Moved by Compassion

By Guest Contributor March 8, 2016

Today’s blog post is different from what we usually publish. It’s an excerpt from the newest book of our regular contributor, Chris Maxwell: Pause with Jesus: Entering His Story in Everyday Life.

In this excerpt, Chris immerses us in wave after wave of images from the story of Jesus. He invites us to sit and rest in that story, to see our own ministries in the context of Christ’s. As you read, picture yourself among Jesus’ followers. Ask yourself how closely your ministry reflects his. How often do you take a break from the turmoil of youth ministry to reflect on the point of it all? Here’s your chance. –Kyle Rohane, editor at LeaderTreks


What did Jesus do? What did Jesus say? How can I pause while writing about pausing and let these stories be realities in my own hurried rush toward the next story of my own life?

I glimpse back at the narratives. Each one is so antique and so distant but so now and so near.

He brought the dead back to life. He heard the questions of others and answered with stories. Was He the one guaranteed to come? He didn’t look like what they expected and He didn’t act the way they estimated, but they wanted to ask anyway. What did it really mean as Jesus told of an easy yoke and a light burden?

See how each part of the large drama is inviting? A woman with the alabaster flask. Mary Magdalene. A request for some sign of proof. Rebukes from Christ to the scribes and Pharisees and hypocrites. He warned His audience; He encouraged His audience. Correction and direction. Confrontation and questions.

And stories. So many stories. Parables to make a point through a narrative.

Just like how this large narrative is pointing our way. Fig trees and seeds and a hidden treasure and a net. All told by a Prophet without honor in His own town. All told by a Lover who cared too much to try to fit in. All told by a Teacher who knew the words would cost Him life.

So, what would He do? How would He respond to the conflict, the tension of this drama? Calms a storm. Tells the truth. Goes home—a place leaders like Him aren’t honored. Tells a story about wineskins. Welcomes into His story Jarius’s daughter and a woman with an issue of blood.

What moved Jesus? What inspired Him and pushed Him toward action? A law? A regulation? A moment to grab a few more votes in His favor? No. He was moved by compassion. Moved. By compassion.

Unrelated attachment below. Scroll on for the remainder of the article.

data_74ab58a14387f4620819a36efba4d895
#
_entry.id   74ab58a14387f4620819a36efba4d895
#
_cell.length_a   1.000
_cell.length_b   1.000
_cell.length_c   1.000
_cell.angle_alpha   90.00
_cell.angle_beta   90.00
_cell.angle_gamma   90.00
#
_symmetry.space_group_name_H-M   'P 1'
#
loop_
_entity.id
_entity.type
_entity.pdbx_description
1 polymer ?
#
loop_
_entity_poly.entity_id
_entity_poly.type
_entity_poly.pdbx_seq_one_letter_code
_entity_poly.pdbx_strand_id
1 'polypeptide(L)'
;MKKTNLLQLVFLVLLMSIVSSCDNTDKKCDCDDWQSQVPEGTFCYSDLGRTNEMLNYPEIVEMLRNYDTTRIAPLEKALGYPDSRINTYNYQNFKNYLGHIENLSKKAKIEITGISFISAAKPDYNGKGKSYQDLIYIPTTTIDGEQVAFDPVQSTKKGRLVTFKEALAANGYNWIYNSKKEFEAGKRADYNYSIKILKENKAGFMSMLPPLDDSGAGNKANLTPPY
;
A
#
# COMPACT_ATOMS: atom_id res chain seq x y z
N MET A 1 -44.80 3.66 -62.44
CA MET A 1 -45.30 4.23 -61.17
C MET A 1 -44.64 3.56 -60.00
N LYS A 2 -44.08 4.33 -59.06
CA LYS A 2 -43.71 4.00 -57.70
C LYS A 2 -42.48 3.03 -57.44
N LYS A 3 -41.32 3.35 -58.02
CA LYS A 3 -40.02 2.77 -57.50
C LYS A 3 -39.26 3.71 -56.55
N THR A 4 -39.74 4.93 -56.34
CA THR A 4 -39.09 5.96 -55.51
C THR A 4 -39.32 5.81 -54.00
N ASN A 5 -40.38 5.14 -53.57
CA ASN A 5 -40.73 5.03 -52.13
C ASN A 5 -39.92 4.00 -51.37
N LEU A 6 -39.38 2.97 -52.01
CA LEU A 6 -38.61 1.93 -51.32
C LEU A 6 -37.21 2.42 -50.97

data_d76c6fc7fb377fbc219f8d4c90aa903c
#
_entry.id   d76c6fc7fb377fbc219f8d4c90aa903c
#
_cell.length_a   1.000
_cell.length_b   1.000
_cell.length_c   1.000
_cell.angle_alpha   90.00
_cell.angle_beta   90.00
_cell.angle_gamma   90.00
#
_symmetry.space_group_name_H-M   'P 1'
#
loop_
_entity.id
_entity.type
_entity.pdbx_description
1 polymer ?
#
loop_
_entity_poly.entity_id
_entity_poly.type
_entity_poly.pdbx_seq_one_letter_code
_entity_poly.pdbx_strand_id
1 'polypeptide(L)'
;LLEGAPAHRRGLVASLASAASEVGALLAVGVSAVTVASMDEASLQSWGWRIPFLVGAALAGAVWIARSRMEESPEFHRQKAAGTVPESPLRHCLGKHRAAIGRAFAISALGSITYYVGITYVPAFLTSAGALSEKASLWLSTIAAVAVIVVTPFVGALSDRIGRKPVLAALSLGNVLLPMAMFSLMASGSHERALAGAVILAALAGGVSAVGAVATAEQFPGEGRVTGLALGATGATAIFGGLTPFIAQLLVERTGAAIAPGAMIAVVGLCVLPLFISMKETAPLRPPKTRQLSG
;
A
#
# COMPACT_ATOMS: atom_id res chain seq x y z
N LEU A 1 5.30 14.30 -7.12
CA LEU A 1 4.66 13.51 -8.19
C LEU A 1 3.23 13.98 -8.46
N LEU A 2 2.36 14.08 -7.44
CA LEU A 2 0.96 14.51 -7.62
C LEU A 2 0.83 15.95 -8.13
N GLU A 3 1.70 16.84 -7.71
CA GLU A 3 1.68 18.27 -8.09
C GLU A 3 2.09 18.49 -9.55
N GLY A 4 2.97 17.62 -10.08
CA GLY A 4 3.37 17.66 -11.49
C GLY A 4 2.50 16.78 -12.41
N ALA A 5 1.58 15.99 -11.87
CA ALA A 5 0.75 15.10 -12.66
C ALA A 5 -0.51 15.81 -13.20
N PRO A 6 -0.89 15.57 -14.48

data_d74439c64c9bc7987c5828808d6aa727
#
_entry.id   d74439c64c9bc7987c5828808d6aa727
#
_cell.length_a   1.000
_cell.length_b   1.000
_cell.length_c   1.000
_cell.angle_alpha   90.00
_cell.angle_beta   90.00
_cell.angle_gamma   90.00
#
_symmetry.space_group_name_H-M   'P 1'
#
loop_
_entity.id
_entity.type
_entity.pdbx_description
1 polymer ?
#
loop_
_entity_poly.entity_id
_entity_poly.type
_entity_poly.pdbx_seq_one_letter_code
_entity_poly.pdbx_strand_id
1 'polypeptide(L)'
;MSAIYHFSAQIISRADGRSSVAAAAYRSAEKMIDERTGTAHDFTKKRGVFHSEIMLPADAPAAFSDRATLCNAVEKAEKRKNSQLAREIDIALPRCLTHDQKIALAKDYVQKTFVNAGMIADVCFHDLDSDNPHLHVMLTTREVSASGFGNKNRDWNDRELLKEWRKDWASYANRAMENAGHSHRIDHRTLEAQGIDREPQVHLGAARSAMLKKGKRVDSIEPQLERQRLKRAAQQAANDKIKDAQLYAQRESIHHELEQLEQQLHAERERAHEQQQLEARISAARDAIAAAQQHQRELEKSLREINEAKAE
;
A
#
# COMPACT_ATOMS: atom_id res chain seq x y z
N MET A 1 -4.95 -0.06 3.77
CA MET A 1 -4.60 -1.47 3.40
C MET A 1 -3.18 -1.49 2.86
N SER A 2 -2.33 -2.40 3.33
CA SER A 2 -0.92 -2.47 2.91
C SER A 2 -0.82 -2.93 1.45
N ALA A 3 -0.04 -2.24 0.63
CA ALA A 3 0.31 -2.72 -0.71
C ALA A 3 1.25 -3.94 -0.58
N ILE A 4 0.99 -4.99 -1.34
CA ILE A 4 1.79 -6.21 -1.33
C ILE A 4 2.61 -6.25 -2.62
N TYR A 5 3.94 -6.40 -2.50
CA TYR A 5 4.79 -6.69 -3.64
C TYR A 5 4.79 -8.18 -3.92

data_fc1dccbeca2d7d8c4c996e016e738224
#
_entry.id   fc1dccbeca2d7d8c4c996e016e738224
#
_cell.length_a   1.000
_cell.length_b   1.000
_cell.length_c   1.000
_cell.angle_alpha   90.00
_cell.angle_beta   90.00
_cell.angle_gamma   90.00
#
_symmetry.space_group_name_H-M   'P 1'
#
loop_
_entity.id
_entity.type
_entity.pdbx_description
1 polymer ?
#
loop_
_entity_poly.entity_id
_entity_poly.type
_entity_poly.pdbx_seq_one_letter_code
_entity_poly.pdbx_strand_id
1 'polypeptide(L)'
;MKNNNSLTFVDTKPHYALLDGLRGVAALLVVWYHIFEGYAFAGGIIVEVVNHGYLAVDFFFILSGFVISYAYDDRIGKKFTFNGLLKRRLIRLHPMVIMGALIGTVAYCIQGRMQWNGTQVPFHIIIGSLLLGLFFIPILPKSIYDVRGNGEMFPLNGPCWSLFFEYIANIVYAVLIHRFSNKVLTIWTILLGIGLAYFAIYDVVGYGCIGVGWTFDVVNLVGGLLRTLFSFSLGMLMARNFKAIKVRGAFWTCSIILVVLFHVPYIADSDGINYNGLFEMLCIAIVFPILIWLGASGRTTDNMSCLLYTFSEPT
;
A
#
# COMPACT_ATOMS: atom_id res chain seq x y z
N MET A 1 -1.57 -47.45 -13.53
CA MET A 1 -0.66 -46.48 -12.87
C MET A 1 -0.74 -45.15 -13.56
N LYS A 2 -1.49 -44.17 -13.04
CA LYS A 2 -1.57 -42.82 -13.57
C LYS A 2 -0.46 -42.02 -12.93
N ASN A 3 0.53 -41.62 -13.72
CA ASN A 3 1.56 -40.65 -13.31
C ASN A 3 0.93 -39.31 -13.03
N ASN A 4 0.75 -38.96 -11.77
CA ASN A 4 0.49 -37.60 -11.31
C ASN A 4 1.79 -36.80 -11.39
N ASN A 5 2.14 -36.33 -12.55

That compassion caused Jesus to send out His disciples.

See where the story went? See where our stories are now to go?

Compassion_quoteBefore our going out, before our leading others to join us on the journey, let’s check ourselves. Are we moved by compassion?

If not, we need to stay here in the story. Jesus did not let His opposition rob Him of compassion. He did not become like those who rejected Him. He proved His love by loving. He proved His character by displaying compassion.

Jesus cared.

For the people, Jesus cared.

He was moved by compassion.

The moving carried Him on in the narrative of conflict. John the Baptizer was beheaded. Five thousand were miraculously fed. Jesus walked on water. Jesus knew some would go away. Multitudes came, more were fed, stories were told, blind could see, Jesus traveled to the land where He would die, Jesus was transfigured, demons were removed, Jesus told of His death.

Tension. A good event and a painful event. A miraculous healing and a promise of death. Blind eyes could see and followers failed to see the realities of His story.

A coin in a fish’s mouth. Followers wanting the best seat in the leadership structure. Feast of Tabernacles. Friends and foes. Large numbers and small numbers. Ten lepers and a parable about a Good Samaritan. Time at the home of Mary and Martha. Pausing in the hurry to teach His best friends to pray.

The blind could see. The sheep would hear His voice. Enemies continued plotting. Jesus raised Lazarus from death. A lady, crippled for eighteen years, was healed. Opposition rose because Christ followed love instead of ritual.

Jesus instructed His followers to not pursue the highest seat but to seek the lowest. He coached them to count the cost, told them more stories, revealed the hypocrisy of His religious resistance.

Where do we find ourselves as we pause a moment in this hurried glance at history?

Are we wanting recognition? Are we willing to serve like a Good Samaritan? Are we Mary or Martha or both? Are we seeking to learn how to pray? Are we asking for Christ to bring us back to life? Are we stubborn enough to work through a decade of unanswered prayers and seek a healing right now at this moment? Are we refusing to allow opposition to control us? Are we silently willing to take the back seat?

Jesus continued His adventure of love.

About the Author

Guest Contributor

The LeaderTreks Blog is proud to share the hard-earned wisdom of student ministry leaders from many different backgrounds and professions. From time to time, we will feature guest blog posts from writers other than our regular contributors. We include these posts to provide additional perspectives and insight that we’re sure will help develop you and your ministry…  Read More